Hong Kong, like other parties to the New York Convention, maintains a pro-arbitration approach. Hence the Court upholds the policy of minimal judicial intervention into the arbitral process, and should only interfere in the arbitration as expressly provided for in the Arbitration Ordinance. The Court endorsed the decision of Vinodh Coomaraswamy J in ASG v ASH  SGHC 130 which held that “minimal curial intervention is underpinned by two considerations: first, the need to recognise the autonomy of the arbitral process by encouraging finality; and second, that parties who opt for arbitration acknowledge and accept the attendant risk of having only a very limited right of recourse to the courts.” The role of the Court is not to carry out a hypercritical analysis of what the arbitrator has written, but to read an award in a reasonable and commercial way, expecting that there will be no substantial fault that can be found with it.
The Court accepted that the Tribunal did not make express finding on the 3 issues raised by the Plaintiff. However, the Court reiterated the approach that an award should be read in a reasonable and commercial way, without a meticulous exercise endeavouring to pick holes, but generously and only to remedy serious breaches of rules of natural justice which cause substantial injustice. When reading the award, the Court considered that the Tribunal was clearly aware of and had taken into consideration the arguments made for the Plaintiff. It is also apparent to the Court that the Tribunal did not consider it necessary to deal at length or with further details on certain issues. Agreeing with the Tribunal’s approach, the Court did not accept that the issues raised by the Plaintiff are key issues that are crucial to the Tribunal’s findings.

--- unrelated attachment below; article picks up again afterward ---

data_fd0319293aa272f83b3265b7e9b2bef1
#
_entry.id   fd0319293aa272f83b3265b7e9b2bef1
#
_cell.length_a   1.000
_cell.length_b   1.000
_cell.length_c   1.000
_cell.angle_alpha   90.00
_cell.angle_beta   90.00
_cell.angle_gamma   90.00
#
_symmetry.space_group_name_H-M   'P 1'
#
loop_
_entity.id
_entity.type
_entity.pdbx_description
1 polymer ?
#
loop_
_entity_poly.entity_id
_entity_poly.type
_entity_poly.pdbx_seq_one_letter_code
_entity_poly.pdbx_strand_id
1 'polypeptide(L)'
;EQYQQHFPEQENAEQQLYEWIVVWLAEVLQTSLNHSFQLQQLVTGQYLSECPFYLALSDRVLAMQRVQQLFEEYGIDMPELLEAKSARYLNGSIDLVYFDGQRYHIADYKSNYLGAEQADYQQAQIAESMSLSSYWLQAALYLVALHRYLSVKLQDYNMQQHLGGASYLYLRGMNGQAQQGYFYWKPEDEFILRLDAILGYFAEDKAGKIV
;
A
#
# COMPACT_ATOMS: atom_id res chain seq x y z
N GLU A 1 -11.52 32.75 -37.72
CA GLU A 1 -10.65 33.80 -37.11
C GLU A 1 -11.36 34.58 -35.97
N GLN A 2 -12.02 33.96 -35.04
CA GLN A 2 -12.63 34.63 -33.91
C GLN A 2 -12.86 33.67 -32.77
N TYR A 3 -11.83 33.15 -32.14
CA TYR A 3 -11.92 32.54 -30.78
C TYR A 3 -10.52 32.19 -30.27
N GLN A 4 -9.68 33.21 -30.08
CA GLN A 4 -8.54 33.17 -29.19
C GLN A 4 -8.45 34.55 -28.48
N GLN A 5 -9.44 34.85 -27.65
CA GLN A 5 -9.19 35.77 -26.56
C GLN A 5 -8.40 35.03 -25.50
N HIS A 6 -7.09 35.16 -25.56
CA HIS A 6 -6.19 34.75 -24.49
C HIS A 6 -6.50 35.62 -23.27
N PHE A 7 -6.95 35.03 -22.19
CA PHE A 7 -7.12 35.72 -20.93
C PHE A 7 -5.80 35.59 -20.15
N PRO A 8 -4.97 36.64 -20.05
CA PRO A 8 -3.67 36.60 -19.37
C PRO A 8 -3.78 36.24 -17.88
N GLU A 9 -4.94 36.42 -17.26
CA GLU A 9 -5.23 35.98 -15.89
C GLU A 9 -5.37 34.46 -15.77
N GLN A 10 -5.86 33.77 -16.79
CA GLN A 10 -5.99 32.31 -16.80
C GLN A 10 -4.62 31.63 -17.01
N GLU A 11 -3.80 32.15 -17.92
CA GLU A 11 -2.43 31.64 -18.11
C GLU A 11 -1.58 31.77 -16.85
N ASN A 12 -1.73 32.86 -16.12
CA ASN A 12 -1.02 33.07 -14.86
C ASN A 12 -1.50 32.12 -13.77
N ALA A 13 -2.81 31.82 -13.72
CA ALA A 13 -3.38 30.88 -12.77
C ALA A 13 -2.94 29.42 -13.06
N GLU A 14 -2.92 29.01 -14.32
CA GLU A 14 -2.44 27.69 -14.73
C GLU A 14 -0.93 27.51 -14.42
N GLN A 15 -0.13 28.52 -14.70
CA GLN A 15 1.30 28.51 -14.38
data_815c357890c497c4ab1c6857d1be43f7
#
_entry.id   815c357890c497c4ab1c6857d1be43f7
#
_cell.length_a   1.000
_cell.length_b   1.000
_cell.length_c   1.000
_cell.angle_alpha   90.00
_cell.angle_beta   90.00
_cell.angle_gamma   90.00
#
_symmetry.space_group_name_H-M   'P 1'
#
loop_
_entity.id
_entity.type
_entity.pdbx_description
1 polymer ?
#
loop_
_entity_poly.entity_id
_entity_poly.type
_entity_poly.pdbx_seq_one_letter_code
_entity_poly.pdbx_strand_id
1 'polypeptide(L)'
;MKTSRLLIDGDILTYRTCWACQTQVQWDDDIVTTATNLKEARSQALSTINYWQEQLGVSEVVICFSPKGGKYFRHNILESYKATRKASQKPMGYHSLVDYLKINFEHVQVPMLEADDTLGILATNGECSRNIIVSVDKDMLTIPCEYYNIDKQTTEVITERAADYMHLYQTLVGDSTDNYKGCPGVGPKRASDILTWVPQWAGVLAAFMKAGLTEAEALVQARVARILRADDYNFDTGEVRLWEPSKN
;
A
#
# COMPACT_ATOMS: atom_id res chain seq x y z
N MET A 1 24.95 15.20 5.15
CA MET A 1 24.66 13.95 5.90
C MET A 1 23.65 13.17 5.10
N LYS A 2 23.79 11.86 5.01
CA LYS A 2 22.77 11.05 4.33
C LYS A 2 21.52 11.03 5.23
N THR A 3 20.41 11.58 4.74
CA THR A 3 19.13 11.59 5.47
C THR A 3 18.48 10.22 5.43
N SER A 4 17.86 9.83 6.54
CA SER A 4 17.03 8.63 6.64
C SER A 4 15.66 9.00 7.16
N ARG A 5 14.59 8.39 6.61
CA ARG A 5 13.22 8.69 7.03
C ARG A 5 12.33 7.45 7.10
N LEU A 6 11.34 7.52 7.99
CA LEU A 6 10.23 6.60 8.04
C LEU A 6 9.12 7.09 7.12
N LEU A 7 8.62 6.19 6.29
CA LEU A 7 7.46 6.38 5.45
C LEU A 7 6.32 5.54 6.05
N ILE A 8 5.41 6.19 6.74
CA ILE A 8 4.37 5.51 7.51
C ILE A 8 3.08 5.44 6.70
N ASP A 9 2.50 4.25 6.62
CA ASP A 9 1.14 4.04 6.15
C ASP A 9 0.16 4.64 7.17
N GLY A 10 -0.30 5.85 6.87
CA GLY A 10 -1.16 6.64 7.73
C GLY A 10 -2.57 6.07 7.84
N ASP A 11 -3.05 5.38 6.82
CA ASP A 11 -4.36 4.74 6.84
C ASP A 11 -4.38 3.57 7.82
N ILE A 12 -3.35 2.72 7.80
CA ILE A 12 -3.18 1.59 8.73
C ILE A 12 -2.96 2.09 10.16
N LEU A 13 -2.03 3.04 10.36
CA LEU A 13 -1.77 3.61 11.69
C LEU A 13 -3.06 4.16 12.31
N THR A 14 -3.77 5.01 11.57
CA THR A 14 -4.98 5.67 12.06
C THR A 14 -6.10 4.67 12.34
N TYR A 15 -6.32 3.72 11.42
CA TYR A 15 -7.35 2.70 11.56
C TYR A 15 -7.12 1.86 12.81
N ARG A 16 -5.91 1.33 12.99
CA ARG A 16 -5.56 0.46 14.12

The Court further pointed out that the Tribunal is not bound to structure its decision and its reasons in accordance with the issues put to and argued before the Tribunal or the submissions made by the parties. When deciding whether the Tribunal had adequately dealt with an issue, or sufficiently explained its decision, the Court would not attempt to review the correctness of the award, in law or on facts. The Tribunal’s failure to consider the issues made on behalf of the Plaintiff in this case is a matter which goes to the substantive decision, which may amount only to an error of law, which is not a ground for challenging the award unless it is shown to be clear and virtually inexcusable.
The Court opined that even if an error of law is found in the award, the Court would be extremely slow to interfere with the Tribunal’s decision as it cannot by itself counterbalance the public policy bias towards enforcement of arbitration agreements and awards. The Court came to the conclusion that there were no grounds to set aside the award under section 81 of the Arbitration Ordinance in this case, and the Court dismissed the application accordingly.
This case is a paradigm case showing the pro-arbitration position adopted by the Hong Kong Courts. The Court held that the reasons given in the award by the tribunal do not have to be lengthy, and not all issues have to be dealt with in the award. The Court would refrain from interfering with the decisions made by an arbitral tribunal, and would only allow for the setting aside of an award on the basis of there being egregious errors that would significantly affect the outcome of the decision. As a result, a mere error of law is not a sufficient ground for challenging an arbitral award.
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Important: The law and procedure on this subject are very specialised and complicated. This article is just a very general outline for reference and cannot be relied upon as legal advice in any individual case. If any advice or assistance is needed, please contact our solicitors.
Published by ONC Lawyers © 2022